U.S. military dominance in the Indo-Pacific spurs Chinese naval heft

The Type 003 that is under construction in Shanghai’s Jiangnan Shipyard, is being developed on the same lines as the U.S. Navy’s super-carriers, says a National Interest article.

China has crossed yet another milestone for inducting a new aircraft carrier as part of its naval expansion to counter the military dominance of the United States in the Western Pacific.

Chinese state media is reporting that China’s second aircraft carrier, Type 002, being built at Dalian shipyard, has started the second phase of sea trials.

Sea trails are essential to test and fine tune a brand new ship’s complex systems, paving the way for its entry into the navy.

The state-run China Daily is reporting a unnamed Chinese navy researcher that he expected the second sea trial to mainly verify the carrier’s communication, navigation and other electronic and mechanical instruments.

But analysts say that the China’s new warship is unlikely to become a game changer. For starters, it appears similar to Liaoning — China’s only aircraft carrier bought from Ukraine. The Liaoning underwent 10 sea trials starting in August 2011 before entering service in September 2012.

The new warship has an estimated displacement of around 50,000 tonnes, similar to that of Liaoning.

The National Interest — a U.S. publication — points out on its website that Type 002 retains conventional propulsion and a ski-jump for assisted takeoffs, quite like the Liaoning. There are only minor changes in the superstructure, including new advanced electronically scanned array (AESA) radars. The new carrier will board 24 to 30 J-15 fighters — slightly more than Liaoning.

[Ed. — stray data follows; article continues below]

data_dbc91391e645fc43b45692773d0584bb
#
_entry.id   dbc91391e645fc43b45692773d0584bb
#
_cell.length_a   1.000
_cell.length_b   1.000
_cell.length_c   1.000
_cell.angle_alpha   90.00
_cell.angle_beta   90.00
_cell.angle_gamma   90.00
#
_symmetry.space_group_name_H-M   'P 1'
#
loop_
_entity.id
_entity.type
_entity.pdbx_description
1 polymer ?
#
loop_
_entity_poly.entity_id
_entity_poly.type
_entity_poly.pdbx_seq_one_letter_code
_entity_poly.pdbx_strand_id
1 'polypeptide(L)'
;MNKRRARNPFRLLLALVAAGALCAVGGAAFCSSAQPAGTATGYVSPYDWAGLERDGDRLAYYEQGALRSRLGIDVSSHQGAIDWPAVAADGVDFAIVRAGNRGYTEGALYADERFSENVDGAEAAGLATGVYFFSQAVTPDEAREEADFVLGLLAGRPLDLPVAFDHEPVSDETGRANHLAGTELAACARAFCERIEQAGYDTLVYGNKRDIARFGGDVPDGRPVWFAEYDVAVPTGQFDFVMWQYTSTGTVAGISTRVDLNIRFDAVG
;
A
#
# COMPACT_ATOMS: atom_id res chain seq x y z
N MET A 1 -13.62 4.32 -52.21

Nevertheless, the second carrier, which is likely to be named CNS Shandong, shows a step-by-step advancement of China’s ability to build aircraft carriers, which are necessary for dominating designated

swathes of ocean space.

The Type 002, however, compares poorly with much larger U.S. aircraft carriers, which usually have a more than 85,000 tonne displacement.

There is also no comparison in force deployments either. During specific events, the U.S. has deployed up to three aircraft carrier strike groups in the Western Pacific alone, not far from China.

It is likely that the US military power will be further enhanced in the Indo-Pacific under the Trump administration, which is already engaged in a trade war with China. Ahead of his appointment as the

head of the newly formed U.S. Indo-Pacific Command (USINDOPACOM), Admiral Philip Davidson has asserted that he will work to recalibrate U.S. force posture in the Indo-Pacific region to ensure “continued combat readiness of assigned forces in the western Pacific (and) developing an updated footprint that accounts for China’s rapid modernisation”. A posting on the USINDOPACOM website also stressed that the “Chinese government seeks to overturn the established international order that has kept the peace in the region since World War II and allowed Asian countries to develop”— a perfect justification for further U.S. military expansion.

However, unlike the Type 002, China is also working on third aircraft carrier in Shanghai, which will stand in the premier league of similar platforms.

The Type 003 that is under construction in Shanghai’s Jiangnan Shipyard, is being developed on the same lines as the U.S. Navy’s super-carriers, says another National Interest article. The new ship will be powered by a nuclear engine. It will also use either steam or electromagnetic catapults to launch planes on-board.

It is estimated that by 2020, the Chinese navy will have 351 warships — a significant advance form the present level, but no match to the heavy arsenal of the USINDOPACOM spread across a string of

military bases in the Indo-Pacific.

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